IMPORTANT SAFETY INFORMATION
Contraindications

VABYSMO is contraindicated in patients with ocular or periocular infection, in patients with active intraocular inflammation, and in patients with known hypersensitivity to faricimab or any of the excipients in VABYSMO. Hypersensitivity reactions may manifest as rash, pruritus, urticaria, erythema, or severe intraocular inflammation.

Warnings and Precautions
Endophthalmitis and Retinal Detachments

Intravitreal injections have been associated with endophthalmitis and retinal detachments. Proper aseptic injection techniques must always be used when administering VABYSMO. Patients should be instructed to report any symptoms suggestive of endophthalmitis or retinal detachment without delay, to permit prompt and appropriate management.

Increase in Intraocular Pressure

Transient increases in intraocular pressure (IOP) have been seen within 60 minutes of intravitreal injection, including with VABYSMO. IOP and the perfusion of the optic nerve head should be monitored and managed appropriately.

Thromboembolic Events

Although there was a low rate of arterial thromboembolic events (ATEs) observed in the VABYSMO clinical trials, there is a potential risk of ATEs following intravitreal use of VEGF inhibitors. ATEs are defined as nonfatal stroke, nonfatal myocardial infarction, or vascular death (including deaths of unknown cause). 

The incidence of reported ATEs in the nAMD studies during the first year was 1% (7 out of 664) in patients treated with VABYSMO compared with 1% (6 out of 662) in patients treated with aflibercept.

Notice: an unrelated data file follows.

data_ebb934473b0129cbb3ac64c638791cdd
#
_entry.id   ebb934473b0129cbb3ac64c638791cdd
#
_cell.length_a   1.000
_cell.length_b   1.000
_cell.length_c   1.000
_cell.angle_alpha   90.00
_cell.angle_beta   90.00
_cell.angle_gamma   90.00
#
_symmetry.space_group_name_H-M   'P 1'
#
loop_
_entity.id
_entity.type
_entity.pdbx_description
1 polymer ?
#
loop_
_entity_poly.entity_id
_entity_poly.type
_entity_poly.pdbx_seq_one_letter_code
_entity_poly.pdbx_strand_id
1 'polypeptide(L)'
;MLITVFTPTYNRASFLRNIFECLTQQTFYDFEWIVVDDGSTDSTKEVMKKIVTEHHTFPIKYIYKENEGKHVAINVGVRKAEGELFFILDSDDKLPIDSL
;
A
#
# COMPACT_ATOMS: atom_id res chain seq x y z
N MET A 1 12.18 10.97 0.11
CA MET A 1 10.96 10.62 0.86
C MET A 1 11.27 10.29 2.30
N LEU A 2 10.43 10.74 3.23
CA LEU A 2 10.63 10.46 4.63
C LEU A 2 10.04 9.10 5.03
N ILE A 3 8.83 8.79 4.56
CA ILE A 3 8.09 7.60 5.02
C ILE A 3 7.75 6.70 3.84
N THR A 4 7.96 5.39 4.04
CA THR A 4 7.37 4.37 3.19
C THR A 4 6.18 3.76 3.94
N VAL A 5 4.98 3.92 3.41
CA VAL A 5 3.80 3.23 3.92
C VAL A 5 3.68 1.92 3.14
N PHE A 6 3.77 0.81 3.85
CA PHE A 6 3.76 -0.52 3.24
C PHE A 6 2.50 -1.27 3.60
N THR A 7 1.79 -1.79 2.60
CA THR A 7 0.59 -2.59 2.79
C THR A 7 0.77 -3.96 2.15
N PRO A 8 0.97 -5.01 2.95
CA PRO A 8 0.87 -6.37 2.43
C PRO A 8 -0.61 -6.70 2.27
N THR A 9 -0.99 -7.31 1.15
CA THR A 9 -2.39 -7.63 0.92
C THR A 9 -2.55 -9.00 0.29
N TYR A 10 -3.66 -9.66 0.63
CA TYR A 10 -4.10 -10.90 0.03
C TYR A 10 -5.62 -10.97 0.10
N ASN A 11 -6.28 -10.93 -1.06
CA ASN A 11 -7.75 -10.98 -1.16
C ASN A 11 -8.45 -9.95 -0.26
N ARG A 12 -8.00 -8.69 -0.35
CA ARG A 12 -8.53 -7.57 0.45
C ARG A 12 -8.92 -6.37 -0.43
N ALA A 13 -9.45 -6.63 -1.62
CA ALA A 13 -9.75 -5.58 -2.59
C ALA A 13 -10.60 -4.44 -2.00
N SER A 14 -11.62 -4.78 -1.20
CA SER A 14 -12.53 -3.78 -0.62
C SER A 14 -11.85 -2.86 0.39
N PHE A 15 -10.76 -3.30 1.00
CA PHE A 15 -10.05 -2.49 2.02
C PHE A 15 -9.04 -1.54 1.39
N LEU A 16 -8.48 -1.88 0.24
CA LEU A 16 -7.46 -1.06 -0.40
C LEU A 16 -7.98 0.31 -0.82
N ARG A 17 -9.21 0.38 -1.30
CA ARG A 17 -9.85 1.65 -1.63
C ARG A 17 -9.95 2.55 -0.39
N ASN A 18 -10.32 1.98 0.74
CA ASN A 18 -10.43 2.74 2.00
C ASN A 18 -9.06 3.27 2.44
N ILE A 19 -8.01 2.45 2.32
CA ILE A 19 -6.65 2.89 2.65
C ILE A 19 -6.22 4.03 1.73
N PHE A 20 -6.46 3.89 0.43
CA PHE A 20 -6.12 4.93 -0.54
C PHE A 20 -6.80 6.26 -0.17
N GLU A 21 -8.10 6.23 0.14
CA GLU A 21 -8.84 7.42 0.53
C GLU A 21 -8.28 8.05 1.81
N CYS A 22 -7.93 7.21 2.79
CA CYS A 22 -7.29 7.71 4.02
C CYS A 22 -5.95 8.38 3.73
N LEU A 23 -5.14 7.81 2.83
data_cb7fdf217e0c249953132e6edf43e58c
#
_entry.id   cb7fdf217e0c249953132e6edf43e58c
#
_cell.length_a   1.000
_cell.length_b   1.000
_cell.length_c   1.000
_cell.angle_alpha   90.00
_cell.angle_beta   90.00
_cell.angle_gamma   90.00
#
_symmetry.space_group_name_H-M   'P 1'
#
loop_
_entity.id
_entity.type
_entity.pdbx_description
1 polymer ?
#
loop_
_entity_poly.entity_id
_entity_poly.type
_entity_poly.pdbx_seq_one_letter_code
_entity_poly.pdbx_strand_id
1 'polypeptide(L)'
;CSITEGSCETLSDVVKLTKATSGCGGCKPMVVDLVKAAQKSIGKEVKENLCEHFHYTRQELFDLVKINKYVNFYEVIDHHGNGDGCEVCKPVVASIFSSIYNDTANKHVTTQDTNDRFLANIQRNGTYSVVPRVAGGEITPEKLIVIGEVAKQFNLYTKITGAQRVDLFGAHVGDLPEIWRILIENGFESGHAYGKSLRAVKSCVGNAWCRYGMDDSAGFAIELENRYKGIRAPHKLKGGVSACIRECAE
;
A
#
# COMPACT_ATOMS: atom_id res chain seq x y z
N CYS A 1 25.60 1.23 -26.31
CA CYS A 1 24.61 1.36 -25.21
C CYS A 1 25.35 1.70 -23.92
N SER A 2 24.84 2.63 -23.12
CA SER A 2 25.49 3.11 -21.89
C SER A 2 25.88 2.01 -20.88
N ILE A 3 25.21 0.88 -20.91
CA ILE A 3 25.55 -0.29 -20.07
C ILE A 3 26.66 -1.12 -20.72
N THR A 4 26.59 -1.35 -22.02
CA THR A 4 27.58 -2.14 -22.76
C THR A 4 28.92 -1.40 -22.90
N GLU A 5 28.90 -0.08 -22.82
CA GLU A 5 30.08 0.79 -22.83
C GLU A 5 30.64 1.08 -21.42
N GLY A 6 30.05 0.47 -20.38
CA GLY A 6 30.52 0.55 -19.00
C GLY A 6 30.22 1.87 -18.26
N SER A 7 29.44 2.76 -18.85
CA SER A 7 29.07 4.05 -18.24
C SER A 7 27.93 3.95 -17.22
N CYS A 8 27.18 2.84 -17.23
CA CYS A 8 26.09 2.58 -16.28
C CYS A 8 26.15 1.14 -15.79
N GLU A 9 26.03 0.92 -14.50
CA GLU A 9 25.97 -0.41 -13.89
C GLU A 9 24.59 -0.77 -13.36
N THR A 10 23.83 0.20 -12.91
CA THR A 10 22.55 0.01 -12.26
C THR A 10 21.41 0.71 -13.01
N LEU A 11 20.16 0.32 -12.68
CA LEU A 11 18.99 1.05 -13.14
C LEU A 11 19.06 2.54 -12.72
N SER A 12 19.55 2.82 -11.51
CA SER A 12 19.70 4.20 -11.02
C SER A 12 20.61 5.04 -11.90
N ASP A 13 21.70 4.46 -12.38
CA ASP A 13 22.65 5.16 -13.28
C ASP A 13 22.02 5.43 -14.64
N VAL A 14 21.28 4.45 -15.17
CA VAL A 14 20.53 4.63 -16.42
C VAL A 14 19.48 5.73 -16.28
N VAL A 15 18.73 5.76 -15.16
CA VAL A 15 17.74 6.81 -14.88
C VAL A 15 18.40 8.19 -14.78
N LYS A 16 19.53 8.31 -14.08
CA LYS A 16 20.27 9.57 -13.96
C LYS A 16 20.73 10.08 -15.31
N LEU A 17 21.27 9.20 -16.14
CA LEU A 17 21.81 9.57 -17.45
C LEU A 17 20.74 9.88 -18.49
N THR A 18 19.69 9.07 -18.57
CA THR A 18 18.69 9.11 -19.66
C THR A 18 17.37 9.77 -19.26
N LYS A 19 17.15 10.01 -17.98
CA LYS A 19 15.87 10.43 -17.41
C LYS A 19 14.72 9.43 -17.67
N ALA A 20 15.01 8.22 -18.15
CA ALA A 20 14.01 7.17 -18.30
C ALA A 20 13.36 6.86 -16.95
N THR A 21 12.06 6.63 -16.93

The incidence of reported ATEs in the DME studies during the first year was 2% (25 out of 1,262) in patients treated with VABYSMO compared with 2% (14 out of 625) in patients treated with aflibercept.

Adverse Reactions

The most common adverse reaction (≥5%) reported in patients receiving VABYSMO was conjunctival hemorrhage (7%).

Pregnancy, Lactation, Females and Males of Reproductive Potential

Based on the mechanism of action of VEGF and Ang-2 inhibitors, there is a potential risk to female reproductive capacity, and to embryo-fetal development. VABYSMO should not be used during pregnancy unless the potential benefit to the patient outweighs the potential risk to the fetus. The developmental and health benefits of breastfeeding should be considered along with the mother’s clinical need for VABYSMO and any potential adverse effects on the breastfed child from VABYSMO. Females of reproductive potential are advised to use effective contraception prior to the initial dose, during treatment and for at least 3 months following the last dose of VABYSMO. 

You may report side effects to the FDA at (800) FDA-1088 or www.fda.gov/medwatch. You may also report side effects to Genentech at (888) 835-2555.

Please see additional Important Safety Information in the full VABYSMO Prescribing Information.